Some fascinating glimpses of Franz Liszt, the virtuoso pianist and composer. Biographer Alan Walker writes:
“The young Liszt developed into a voracious reader. A genuine thirst for knowledge drove him to such diverse authors as Sainte-Beuve, Ballanche, Rousseau, and Chateaubriand. His reading was, as yet, quite chaotic and lacked the intellectual purpose of his later years. His bookshelves embraced both the sacred and the secular. He filled his head not only with the ‘Defence of Catholicism’ by Lamennais, but also with the skeptical writings of Montaigne; prose of Voltaire. He often sat up half the night with such literature, looking for some key with which to unlock the world. D’Ortigue once saw Liszt remain motionless for four hours, sitting beside the chimneypiece, a volume of Lamartine in his hands” (p. 138).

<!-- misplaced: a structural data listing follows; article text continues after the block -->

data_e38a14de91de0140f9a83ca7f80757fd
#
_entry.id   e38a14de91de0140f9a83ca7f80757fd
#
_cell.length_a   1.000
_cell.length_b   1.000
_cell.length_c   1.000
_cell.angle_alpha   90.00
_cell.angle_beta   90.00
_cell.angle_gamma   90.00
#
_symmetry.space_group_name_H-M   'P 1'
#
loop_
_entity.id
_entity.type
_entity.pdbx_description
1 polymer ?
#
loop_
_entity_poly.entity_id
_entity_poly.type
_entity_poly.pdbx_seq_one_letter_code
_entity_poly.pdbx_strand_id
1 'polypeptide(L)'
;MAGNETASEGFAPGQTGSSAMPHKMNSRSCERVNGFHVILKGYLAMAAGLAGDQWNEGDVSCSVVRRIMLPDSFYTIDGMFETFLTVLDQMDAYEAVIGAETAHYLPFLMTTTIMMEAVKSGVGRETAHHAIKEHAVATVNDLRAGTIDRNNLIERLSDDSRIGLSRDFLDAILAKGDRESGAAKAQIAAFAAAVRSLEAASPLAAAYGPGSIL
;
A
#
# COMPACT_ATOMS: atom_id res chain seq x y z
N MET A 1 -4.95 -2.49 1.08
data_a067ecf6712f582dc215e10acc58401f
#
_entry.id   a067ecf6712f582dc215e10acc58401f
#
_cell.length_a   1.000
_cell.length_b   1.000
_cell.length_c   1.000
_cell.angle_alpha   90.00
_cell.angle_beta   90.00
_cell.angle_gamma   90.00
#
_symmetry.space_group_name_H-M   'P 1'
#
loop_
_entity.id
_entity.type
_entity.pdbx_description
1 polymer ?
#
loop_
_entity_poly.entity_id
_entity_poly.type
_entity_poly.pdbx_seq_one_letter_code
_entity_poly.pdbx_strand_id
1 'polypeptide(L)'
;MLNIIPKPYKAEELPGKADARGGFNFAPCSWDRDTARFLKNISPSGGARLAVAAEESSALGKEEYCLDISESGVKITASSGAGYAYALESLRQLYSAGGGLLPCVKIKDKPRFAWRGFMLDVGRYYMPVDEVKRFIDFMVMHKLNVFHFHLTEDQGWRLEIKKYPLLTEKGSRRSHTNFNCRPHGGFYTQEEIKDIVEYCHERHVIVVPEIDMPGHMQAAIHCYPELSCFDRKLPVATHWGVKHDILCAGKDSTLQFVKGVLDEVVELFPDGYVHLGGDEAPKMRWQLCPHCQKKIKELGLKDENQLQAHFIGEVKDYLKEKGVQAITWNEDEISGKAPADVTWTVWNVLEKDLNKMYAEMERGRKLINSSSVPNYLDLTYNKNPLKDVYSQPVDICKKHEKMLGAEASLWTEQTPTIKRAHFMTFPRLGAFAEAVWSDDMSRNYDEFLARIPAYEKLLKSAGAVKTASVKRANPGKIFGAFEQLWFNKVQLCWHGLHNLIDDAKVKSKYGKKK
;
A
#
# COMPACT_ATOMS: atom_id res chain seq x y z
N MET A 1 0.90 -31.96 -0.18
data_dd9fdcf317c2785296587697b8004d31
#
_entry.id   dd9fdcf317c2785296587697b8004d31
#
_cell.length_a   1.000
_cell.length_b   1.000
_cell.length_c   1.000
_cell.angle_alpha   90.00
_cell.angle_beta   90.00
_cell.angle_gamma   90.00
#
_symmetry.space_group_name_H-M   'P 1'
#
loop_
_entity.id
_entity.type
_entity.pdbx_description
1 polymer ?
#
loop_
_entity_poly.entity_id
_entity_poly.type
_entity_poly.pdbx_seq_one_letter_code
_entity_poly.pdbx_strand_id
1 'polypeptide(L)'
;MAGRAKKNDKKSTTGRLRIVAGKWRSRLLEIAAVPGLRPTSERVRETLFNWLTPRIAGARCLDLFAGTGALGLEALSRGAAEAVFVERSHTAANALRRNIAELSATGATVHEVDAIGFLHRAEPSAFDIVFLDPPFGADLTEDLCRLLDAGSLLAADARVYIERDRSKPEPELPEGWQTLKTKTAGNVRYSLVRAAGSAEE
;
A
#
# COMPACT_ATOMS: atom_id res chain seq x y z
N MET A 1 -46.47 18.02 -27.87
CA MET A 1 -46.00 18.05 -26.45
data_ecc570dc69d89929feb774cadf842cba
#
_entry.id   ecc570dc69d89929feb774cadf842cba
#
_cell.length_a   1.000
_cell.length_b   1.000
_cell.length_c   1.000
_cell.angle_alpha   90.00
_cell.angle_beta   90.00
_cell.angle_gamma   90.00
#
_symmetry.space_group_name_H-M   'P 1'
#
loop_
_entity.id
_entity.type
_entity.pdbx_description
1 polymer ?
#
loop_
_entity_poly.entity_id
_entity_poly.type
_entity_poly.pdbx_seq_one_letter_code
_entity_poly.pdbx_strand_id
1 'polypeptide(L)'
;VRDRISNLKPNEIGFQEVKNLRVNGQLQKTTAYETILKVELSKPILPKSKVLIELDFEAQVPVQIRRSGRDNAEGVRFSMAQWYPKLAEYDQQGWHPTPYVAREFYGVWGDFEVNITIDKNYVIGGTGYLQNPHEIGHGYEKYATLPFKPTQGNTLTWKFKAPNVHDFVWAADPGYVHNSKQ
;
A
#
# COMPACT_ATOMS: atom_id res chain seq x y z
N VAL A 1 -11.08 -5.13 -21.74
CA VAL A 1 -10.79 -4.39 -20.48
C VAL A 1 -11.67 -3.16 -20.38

That’s from Volume I of Franz Liszt: The Virtuoso Years. The Virtuoso Years, 1811-1847.
Liszt himself, at age 21, wrote a letter to Pierre Wolff about his intensive reading and thinking habits:
“Paris, May 2, 1832
“For a whole fortnight my mind and my fingers have been working like two lost souls. Homer, the Bible, Plato, Locke, Byron, Hugo, Lamartine, Chateaubriand, Beethoven, Bach, Hummel, Mozart, Weber are all around me. I study them, meditate on them, devour them with fury; besides this, I practice four to five hours of exercises (thirds, sixths, octaves, tremolos, repetition of notes, cadenzas, etc.). Ah! Provided I don’t go mad you will find in me an artist! Yes, an artist … such as is required today” (pp. 173-174).
Liszt’s path to greatness reminds me of an earlier post on Beethoven and Michelangelo: How great artists become great.
Also interesting is Liszt’s comment, after a trip to Florence and Rome to study the painters and sculptors of the Italian Renaissance, that “the various arts were really unified, that ‘Raphael and Michelangelo make Mozart and Beethoven more easy for me to understand’” (p. 266).